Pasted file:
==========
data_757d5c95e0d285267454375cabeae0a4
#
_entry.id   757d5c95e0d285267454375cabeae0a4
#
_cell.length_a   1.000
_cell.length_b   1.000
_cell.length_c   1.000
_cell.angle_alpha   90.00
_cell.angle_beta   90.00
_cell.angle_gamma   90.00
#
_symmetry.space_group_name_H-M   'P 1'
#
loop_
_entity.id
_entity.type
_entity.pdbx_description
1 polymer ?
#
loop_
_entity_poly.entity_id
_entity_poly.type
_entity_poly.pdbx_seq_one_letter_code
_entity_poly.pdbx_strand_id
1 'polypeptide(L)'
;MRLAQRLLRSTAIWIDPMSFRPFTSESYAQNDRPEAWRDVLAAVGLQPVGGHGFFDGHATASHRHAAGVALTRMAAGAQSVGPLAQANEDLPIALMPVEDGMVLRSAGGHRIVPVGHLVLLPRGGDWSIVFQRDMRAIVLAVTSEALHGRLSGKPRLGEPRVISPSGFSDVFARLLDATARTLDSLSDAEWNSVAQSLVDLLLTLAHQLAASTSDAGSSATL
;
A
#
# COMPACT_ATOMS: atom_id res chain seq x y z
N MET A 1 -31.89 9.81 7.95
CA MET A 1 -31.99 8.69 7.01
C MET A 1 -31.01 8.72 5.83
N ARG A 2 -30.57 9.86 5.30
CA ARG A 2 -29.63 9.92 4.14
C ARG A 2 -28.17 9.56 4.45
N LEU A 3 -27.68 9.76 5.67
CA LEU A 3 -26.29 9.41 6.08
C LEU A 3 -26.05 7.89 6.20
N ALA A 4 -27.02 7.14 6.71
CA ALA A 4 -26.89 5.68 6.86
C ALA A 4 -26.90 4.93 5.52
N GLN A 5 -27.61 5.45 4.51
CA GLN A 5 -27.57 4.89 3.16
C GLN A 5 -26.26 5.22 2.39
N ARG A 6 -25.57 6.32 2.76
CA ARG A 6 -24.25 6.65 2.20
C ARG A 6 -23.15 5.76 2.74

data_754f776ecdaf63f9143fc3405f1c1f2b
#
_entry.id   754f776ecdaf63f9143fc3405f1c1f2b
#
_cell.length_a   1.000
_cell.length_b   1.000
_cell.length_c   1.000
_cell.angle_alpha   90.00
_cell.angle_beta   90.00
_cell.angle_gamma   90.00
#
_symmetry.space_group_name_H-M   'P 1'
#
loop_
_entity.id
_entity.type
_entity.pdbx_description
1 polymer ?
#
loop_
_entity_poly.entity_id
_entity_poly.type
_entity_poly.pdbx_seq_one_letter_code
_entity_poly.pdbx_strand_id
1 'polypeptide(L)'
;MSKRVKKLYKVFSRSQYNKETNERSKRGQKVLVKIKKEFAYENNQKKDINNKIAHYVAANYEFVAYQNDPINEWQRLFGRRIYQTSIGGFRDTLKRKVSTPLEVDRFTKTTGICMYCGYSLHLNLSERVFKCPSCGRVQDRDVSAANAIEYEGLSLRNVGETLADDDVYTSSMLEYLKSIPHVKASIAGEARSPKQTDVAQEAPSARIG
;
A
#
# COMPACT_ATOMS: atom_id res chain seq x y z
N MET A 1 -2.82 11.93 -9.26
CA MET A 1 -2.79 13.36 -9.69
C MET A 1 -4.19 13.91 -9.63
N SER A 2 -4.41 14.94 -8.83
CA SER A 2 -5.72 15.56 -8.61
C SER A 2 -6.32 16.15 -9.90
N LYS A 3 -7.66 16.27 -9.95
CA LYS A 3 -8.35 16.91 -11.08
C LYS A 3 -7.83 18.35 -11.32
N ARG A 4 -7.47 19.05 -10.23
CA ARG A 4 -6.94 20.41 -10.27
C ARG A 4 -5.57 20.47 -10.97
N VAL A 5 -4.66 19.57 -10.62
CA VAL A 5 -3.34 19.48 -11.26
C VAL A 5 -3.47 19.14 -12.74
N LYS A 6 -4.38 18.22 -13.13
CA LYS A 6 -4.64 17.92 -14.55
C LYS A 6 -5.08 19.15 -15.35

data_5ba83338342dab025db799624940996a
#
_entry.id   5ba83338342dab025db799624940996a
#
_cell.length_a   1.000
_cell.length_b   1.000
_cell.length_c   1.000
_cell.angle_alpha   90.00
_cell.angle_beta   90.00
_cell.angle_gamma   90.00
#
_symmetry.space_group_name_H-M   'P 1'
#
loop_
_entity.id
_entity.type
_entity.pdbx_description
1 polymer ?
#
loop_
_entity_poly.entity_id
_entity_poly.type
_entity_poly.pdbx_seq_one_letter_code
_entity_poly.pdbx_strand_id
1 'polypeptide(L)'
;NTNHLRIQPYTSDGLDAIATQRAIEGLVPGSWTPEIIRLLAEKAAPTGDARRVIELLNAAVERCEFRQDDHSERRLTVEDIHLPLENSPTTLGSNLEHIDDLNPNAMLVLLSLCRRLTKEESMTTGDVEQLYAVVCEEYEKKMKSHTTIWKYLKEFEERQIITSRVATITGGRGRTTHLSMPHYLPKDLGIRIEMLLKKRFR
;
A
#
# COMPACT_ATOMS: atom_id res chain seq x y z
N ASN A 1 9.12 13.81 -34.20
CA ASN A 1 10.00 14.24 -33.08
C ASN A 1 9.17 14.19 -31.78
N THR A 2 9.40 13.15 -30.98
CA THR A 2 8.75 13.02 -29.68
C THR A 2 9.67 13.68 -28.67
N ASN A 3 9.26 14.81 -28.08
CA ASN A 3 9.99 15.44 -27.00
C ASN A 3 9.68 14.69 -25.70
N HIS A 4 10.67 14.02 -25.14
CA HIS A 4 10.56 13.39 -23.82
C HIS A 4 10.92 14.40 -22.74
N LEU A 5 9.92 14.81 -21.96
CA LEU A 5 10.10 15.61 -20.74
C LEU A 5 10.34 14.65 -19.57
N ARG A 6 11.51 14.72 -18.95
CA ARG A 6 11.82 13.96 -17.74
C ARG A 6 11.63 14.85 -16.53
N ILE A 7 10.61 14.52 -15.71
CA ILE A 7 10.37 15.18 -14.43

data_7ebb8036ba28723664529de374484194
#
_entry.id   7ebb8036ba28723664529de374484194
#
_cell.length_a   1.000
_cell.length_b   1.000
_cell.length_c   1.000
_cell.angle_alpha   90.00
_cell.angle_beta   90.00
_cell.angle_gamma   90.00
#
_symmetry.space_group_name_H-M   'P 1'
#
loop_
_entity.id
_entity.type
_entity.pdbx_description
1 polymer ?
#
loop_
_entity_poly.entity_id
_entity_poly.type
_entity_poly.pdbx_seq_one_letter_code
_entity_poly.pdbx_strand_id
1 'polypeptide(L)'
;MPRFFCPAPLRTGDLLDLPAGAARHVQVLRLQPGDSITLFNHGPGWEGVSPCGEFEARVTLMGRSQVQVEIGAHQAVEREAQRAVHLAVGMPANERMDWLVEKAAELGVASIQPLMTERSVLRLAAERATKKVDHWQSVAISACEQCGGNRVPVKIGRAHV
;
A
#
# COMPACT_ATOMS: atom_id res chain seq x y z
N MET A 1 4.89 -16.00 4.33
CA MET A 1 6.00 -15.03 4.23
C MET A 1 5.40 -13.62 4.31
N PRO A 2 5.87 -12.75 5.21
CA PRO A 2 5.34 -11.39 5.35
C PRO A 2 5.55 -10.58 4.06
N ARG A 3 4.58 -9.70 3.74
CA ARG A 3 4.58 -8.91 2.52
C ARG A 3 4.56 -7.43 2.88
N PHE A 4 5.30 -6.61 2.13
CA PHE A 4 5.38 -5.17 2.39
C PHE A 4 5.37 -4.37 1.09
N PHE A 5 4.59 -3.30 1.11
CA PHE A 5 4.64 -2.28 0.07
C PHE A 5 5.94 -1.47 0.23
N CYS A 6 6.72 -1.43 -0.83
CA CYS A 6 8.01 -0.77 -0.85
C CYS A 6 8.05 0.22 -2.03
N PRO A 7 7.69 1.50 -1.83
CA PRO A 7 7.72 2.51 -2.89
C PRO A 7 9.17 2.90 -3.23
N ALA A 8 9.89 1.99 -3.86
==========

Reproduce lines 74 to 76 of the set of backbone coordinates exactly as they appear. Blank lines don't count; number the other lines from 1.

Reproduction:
;MSKRVKKLYKVFSRSQYNKETNERSKRGQKVLVKIKKEFAYENNQKKDINNKIAHYVAANYEFVAYQNDPINEWQRLFGRRIYQTSIGGFRDTLKRKVSTPLEVDRFTKTTGICMYCGYSLHLNLSERVFKCPSCGRVQDRDVSAANAIEYEGLSLRNVGETLADDDVYTSSMLEYLKSIPHVKASIAGEARSPKQTDVAQEAPSARIG
;
A